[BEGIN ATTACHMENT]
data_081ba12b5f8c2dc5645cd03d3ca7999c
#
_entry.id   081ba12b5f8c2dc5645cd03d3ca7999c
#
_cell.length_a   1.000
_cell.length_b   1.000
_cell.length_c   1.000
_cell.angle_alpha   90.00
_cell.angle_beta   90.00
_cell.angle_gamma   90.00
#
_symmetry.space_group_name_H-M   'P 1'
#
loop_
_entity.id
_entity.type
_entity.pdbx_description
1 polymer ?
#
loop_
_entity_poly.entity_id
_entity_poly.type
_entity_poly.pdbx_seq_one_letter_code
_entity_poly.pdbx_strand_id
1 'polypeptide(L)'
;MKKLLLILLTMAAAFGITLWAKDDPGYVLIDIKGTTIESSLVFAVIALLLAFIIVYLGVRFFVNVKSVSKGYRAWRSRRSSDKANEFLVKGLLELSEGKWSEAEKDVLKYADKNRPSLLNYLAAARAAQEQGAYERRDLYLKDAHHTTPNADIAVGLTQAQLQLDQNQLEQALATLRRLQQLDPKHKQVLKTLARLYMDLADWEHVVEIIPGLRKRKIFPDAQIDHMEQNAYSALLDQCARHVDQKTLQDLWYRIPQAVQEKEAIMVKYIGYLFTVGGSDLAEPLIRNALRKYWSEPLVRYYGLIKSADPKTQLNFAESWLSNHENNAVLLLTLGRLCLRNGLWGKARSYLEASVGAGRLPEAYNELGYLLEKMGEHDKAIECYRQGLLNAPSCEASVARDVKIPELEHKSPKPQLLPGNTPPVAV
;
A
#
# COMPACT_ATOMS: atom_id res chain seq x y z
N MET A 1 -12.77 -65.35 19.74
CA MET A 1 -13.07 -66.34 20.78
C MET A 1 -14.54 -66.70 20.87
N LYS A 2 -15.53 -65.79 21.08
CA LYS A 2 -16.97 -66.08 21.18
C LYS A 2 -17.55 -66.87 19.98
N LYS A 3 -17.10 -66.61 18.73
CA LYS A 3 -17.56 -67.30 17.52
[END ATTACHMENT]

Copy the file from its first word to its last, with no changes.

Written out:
data_081ba12b5f8c2dc5645cd03d3ca7999c
#
_entry.id   081ba12b5f8c2dc5645cd03d3ca7999c
#
_cell.length_a   1.000
_cell.length_b   1.000
_cell.length_c   1.000
_cell.angle_alpha   90.00
_cell.angle_beta   90.00
_cell.angle_gamma   90.00
#
_symmetry.space_group_name_H-M   'P 1'
#
loop_
_entity.id
_entity.type
_entity.pdbx_description
1 polymer ?
#
loop_
_entity_poly.entity_id
_entity_poly.type
_entity_poly.pdbx_seq_one_letter_code
_entity_poly.pdbx_strand_id
1 'polypeptide(L)'
;MKKLLLILLTMAAAFGITLWAKDDPGYVLIDIKGTTIESSLVFAVIALLLAFIIVYLGVRFFVNVKSVSKGYRAWRSRRSSDKANEFLVKGLLELSEGKWSEAEKDVLKYADKNRPSLLNYLAAARAAQEQGAYERRDLYLKDAHHTTPNADIAVGLTQAQLQLDQNQLEQALATLRRLQQLDPKHKQVLKTLARLYMDLADWEHVVEIIPGLRKRKIFPDAQIDHMEQNAYSALLDQCARHVDQKTLQDLWYRIPQAVQEKEAIMVKYIGYLFTVGGSDLAEPLIRNALRKYWSEPLVRYYGLIKSADPKTQLNFAESWLSNHENNAVLLLTLGRLCLRNGLWGKARSYLEASVGAGRLPEAYNELGYLLEKMGEHDKAIECYRQGLLNAPSCEASVARDVKIPELEHKSPKPQLLPGNTPPVAV
;
A
#
# COMPACT_ATOMS: atom_id res chain seq x y z
N MET A 1 -12.77 -65.35 19.74
CA MET A 1 -13.07 -66.34 20.78
C MET A 1 -14.54 -66.70 20.87
N LYS A 2 -15.53 -65.79 21.08
CA LYS A 2 -16.97 -66.08 21.18
C LYS A 2 -17.55 -66.87 19.98
N LYS A 3 -17.10 -66.61 18.73
CA LYS A 3 -17.56 -67.30 17.52